Plans are already in place to integrate voilà with JupyterHub (mentioned above) which should allow multiuser access to your voilà-hosted notebooks.

Of course you would still need to be sure the voilà server is running whenever your colleagues choose to look at your notebook, so this isn’t something you would typically keep running on your local machine.

Looking Further AfieldKyso is a third-party service allowing you to ‘blog your data science’.

There are public notebooks (as well as articles, links, datasets, and charts) listed on their homepage that should give you some idea how notebooks can be shared On the paid plan you can restrict collaboration to within your team.

Code input cells are hidden by default!It should be possible to include live Jupyter widgets although right now I run into problems due to the fact that JupyterLab isn’t fully stable and many Jupyter widgets aren’t yet adapted for JupyterLab.

Kyso seems to be fixed on JupyterLab 0.

35 at the moment.

Please reach out to their sales team for more details on functionality if you think a third-party service like this could work for you.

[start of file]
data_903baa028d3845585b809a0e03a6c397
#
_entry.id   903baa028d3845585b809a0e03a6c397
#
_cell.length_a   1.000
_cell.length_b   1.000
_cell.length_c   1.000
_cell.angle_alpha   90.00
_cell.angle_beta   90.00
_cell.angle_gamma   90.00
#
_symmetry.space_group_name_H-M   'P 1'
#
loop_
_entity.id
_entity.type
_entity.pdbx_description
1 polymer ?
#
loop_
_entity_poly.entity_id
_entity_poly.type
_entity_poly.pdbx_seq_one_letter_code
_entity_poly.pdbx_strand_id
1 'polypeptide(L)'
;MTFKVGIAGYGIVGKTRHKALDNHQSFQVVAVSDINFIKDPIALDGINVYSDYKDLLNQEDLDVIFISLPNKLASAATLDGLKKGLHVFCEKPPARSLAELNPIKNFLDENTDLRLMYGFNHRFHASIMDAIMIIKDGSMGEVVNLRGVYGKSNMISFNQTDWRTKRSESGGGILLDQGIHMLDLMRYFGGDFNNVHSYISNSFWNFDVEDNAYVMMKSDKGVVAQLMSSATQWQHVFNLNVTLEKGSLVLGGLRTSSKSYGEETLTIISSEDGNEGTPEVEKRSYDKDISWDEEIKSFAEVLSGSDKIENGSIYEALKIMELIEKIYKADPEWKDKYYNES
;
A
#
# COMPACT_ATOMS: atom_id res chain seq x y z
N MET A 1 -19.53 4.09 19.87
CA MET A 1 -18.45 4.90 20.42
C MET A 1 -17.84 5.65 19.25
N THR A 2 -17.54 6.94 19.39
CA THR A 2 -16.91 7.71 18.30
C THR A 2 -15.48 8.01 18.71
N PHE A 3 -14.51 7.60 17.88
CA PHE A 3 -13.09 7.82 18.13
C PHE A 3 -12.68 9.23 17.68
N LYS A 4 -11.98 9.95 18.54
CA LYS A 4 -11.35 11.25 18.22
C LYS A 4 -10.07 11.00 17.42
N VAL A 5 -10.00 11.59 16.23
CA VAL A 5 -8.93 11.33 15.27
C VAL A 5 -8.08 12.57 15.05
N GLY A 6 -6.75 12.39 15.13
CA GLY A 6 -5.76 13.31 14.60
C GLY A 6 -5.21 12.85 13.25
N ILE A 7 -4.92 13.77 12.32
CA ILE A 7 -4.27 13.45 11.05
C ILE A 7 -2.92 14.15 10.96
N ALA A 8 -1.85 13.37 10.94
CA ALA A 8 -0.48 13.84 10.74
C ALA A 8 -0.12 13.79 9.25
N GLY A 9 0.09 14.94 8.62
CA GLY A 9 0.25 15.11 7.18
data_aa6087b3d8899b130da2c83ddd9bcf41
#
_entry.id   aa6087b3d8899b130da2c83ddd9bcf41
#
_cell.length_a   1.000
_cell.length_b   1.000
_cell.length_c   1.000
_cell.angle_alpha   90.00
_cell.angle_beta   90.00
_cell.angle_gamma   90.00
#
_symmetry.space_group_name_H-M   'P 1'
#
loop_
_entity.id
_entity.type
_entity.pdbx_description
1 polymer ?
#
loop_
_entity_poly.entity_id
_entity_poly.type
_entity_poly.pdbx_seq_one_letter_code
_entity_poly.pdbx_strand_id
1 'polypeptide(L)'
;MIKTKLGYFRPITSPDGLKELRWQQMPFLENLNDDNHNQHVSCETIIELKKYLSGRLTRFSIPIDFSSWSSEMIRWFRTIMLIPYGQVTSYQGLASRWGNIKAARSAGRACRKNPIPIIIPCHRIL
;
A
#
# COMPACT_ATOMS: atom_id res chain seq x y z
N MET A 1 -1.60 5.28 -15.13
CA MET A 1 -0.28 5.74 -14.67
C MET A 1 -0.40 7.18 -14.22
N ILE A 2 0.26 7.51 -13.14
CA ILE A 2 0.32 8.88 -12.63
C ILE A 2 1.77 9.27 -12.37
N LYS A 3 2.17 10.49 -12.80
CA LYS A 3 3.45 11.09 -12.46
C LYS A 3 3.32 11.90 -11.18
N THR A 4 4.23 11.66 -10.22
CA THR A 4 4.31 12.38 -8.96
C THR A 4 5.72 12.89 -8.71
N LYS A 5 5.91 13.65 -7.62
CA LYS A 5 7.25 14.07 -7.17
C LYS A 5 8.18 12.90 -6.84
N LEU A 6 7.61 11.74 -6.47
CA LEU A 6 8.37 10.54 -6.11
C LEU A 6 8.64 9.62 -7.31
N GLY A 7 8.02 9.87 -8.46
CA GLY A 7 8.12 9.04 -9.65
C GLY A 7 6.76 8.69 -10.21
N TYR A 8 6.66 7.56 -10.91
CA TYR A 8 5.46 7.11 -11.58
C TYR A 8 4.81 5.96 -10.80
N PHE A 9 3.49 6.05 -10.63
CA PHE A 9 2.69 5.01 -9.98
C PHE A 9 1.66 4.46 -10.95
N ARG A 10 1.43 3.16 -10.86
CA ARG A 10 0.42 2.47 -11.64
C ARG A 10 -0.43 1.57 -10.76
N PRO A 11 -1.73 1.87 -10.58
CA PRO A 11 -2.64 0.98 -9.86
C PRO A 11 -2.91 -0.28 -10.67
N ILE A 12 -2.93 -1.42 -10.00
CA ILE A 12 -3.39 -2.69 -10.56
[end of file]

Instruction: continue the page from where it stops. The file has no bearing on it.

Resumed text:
Kyso homepage showing some public notebooksAnother service, Saturn Cloud is a full cloud hosting environment for your data science, as an alternative to Google Cloud or AWS etc, with ‘publish’ functionality built in.

While your colleagues could easily launch your notebooks, it doesn’t appear that fully-private publication is possible.

I’m sure there are others.

Please let us know in the comments if you’ve used a third-party service to solve this problem.

ConclusionIt turned out to be harder than we hoped to share the results of our Jupyter Notebook experiments with non-developers!.The features we wanted were to ensure code is hidden, the results are easy to access, the display is as interactive as needed, and our data is kept safe and secure.

Although some export functionality is now available (HTML, PDFs, Excel spreadsheets), these all present challenges or limitations where complex data is to be shared.

And looking at the more substantial hosted options, we either need to implement our own infrastructure (e.


running our own nbviewer or voilà instances) or rework our data science workflow into a new third party cloud hosting service.

So the best solution will depend heavily on the data you’re sharing, and how often you need to present similar reports.

It’s worth looking out for patterns in the kinds of presentations made throughout your organization.

For ad-hoc sharing of large data analyses you might still need to assemble your own spreadsheets from carefully exported CSVs; but if this happens a lot it might be time to invest in some reusable infrastructure to solve this problem.